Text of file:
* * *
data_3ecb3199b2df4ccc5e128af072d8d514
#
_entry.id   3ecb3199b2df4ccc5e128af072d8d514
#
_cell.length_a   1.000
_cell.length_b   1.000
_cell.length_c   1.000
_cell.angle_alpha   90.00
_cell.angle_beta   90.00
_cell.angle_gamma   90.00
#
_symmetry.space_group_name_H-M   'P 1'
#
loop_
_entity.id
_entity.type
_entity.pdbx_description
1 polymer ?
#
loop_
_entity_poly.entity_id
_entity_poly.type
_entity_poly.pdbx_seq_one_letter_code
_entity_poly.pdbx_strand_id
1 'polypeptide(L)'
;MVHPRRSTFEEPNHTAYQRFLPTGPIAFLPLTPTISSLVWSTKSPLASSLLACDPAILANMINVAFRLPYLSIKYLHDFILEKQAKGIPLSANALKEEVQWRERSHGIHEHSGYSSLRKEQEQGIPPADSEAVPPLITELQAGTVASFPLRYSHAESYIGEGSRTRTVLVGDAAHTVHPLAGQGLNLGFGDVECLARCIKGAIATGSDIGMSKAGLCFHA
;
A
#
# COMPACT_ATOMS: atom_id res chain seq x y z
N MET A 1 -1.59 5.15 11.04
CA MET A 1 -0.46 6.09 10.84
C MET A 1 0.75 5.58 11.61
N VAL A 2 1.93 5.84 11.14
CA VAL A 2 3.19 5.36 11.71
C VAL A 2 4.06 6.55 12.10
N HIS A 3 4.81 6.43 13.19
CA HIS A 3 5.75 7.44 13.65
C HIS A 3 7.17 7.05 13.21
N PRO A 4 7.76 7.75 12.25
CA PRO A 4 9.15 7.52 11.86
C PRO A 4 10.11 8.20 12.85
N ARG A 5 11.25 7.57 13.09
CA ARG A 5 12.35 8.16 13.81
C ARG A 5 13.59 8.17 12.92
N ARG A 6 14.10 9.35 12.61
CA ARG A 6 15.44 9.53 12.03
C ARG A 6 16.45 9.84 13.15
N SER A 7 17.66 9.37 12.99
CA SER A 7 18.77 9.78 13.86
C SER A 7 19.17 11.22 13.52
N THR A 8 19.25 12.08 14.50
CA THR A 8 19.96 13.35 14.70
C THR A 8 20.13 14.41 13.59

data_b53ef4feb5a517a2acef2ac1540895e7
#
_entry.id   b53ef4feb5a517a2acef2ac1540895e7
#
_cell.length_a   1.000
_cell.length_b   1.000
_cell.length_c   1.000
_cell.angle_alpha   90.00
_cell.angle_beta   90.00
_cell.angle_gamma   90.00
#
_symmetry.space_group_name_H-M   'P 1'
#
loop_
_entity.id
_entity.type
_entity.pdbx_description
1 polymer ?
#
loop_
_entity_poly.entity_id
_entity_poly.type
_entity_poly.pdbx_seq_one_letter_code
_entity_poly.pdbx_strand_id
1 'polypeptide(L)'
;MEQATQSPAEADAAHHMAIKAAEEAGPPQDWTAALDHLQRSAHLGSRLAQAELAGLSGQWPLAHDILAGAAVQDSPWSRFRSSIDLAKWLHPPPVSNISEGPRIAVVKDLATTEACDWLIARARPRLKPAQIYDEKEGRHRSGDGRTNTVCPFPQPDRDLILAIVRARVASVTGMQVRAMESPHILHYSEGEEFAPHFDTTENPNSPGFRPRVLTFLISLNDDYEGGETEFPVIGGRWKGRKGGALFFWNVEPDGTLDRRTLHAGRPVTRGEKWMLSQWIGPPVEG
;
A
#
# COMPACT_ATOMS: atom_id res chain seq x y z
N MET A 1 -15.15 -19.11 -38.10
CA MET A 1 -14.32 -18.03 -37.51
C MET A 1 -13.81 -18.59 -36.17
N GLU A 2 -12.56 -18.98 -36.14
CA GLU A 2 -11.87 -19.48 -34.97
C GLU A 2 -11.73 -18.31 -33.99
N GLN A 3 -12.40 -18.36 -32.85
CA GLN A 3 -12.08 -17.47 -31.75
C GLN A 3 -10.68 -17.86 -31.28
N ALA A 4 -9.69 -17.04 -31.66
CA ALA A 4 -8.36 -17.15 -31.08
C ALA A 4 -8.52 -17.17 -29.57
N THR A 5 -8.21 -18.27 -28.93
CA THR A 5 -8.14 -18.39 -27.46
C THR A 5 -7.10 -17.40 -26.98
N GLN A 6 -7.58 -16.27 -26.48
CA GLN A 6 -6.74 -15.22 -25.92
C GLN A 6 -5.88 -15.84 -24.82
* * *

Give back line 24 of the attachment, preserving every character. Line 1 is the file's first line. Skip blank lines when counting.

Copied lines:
_entity_poly.pdbx_strand_id